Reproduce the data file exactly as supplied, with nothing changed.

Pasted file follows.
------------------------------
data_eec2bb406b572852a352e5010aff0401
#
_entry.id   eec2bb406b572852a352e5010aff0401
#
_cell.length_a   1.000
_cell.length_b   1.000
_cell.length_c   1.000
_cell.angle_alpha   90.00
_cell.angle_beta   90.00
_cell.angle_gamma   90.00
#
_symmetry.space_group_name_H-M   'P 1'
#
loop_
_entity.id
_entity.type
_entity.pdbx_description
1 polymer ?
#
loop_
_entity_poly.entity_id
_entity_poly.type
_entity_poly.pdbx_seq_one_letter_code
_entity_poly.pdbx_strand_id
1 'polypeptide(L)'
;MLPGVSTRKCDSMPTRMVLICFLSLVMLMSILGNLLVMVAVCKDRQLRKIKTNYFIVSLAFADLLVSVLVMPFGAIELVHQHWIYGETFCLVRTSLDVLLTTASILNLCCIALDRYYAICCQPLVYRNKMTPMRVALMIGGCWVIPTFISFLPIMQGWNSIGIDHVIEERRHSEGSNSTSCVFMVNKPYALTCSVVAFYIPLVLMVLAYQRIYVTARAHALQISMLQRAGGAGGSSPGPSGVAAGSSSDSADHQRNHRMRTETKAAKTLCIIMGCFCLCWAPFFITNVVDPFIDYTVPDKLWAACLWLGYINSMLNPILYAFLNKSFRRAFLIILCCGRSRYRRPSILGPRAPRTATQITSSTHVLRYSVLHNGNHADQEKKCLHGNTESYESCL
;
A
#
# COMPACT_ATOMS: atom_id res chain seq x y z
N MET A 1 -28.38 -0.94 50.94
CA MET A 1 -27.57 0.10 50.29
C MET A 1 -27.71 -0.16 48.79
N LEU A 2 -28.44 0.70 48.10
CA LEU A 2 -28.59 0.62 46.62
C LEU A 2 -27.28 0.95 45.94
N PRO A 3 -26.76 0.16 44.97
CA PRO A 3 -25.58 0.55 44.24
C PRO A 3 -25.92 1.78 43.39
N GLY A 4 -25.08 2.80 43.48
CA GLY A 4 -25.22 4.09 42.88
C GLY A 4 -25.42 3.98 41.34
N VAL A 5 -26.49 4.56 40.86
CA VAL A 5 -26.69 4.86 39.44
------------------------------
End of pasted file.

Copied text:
data_eec2bb406b572852a352e5010aff0401
#
_entry.id   eec2bb406b572852a352e5010aff0401
#
_cell.length_a   1.000
_cell.length_b   1.000
_cell.length_c   1.000
_cell.angle_alpha   90.00
_cell.angle_beta   90.00
_cell.angle_gamma   90.00
#
_symmetry.space_group_name_H-M   'P 1'
#
loop_
_entity.id
_entity.type
_entity.pdbx_description
1 polymer ?
#
loop_
_entity_poly.entity_id
_entity_poly.type
_entity_poly.pdbx_seq_one_letter_code
_entity_poly.pdbx_strand_id
1 'polypeptide(L)'
;MLPGVSTRKCDSMPTRMVLICFLSLVMLMSILGNLLVMVAVCKDRQLRKIKTNYFIVSLAFADLLVSVLVMPFGAIELVHQHWIYGETFCLVRTSLDVLLTTASILNLCCIALDRYYAICCQPLVYRNKMTPMRVALMIGGCWVIPTFISFLPIMQGWNSIGIDHVIEERRHSEGSNSTSCVFMVNKPYALTCSVVAFYIPLVLMVLAYQRIYVTARAHALQISMLQRAGGAGGSSPGPSGVAAGSSSDSADHQRNHRMRTETKAAKTLCIIMGCFCLCWAPFFITNVVDPFIDYTVPDKLWAACLWLGYINSMLNPILYAFLNKSFRRAFLIILCCGRSRYRRPSILGPRAPRTATQITSSTHVLRYSVLHNGNHADQEKKCLHGNTESYESCL
;
A
#
# COMPACT_ATOMS: atom_id res chain seq x y z
N MET A 1 -28.38 -0.94 50.94
CA MET A 1 -27.57 0.10 50.29
C MET A 1 -27.71 -0.16 48.79
N LEU A 2 -28.44 0.70 48.10
CA LEU A 2 -28.59 0.62 46.62
C LEU A 2 -27.28 0.95 45.94
N PRO A 3 -26.76 0.16 44.97
CA PRO A 3 -25.58 0.55 44.24
C PRO A 3 -25.92 1.78 43.39
N GLY A 4 -25.08 2.80 43.48
CA GLY A 4 -25.22 4.09 42.88
C GLY A 4 -25.42 3.98 41.34
N VAL A 5 -26.49 4.56 40.86
CA VAL A 5 -26.69 4.86 39.44